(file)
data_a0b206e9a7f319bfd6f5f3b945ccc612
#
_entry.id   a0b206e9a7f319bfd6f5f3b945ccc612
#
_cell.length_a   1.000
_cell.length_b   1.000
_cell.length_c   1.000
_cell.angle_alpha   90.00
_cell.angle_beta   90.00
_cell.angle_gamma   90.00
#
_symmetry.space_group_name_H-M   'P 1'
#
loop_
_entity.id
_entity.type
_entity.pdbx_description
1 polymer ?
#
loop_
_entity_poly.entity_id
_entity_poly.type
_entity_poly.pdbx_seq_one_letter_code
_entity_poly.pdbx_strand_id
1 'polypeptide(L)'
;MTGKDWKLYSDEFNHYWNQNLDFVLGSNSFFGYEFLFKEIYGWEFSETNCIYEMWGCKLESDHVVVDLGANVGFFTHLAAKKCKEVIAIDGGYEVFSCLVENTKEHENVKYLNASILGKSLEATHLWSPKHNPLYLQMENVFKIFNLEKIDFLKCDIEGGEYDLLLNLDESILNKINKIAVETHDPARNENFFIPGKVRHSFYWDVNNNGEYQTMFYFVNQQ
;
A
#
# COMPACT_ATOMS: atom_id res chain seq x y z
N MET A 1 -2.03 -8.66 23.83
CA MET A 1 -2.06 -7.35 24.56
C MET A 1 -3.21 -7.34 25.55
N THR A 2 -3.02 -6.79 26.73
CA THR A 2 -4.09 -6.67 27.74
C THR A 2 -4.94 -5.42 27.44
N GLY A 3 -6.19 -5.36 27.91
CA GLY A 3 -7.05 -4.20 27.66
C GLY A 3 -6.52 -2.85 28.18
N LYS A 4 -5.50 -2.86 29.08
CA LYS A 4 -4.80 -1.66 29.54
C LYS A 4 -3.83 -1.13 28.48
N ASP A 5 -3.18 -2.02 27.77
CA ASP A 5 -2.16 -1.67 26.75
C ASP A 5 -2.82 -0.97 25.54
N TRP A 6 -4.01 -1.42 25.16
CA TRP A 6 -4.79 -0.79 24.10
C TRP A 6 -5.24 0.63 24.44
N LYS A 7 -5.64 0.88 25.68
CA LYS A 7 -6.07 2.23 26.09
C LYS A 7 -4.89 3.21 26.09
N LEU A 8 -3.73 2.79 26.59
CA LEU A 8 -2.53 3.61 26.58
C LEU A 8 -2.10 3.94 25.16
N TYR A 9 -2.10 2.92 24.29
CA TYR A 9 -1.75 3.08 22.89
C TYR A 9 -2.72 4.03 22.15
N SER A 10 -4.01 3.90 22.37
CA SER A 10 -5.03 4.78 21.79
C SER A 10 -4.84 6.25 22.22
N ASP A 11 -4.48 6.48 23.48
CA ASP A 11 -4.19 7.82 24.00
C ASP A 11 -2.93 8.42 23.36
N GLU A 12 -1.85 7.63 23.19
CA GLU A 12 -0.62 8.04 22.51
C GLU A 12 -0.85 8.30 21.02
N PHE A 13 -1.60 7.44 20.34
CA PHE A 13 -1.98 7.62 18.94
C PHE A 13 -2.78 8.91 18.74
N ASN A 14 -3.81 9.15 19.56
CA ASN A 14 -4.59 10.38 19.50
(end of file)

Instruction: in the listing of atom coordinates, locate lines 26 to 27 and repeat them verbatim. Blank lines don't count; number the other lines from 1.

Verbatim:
;MTGKDWKLYSDEFNHYWNQNLDFVLGSNSFFGYEFLFKEIYGWEFSETNCIYEMWGCKLESDHVVVDLGANVGFFTHLAAKKCKEVIAIDGGYEVFSCLVENTKEHENVKYLNASILGKSLEATHLWSPKHNPLYLQMENVFKIFNLEKIDFLKCDIEGGEYDLLLNLDESILNKINKIAVETHDPARNENFFIPGKVRHSFYWDVNNNGEYQTMFYFVNQQ
;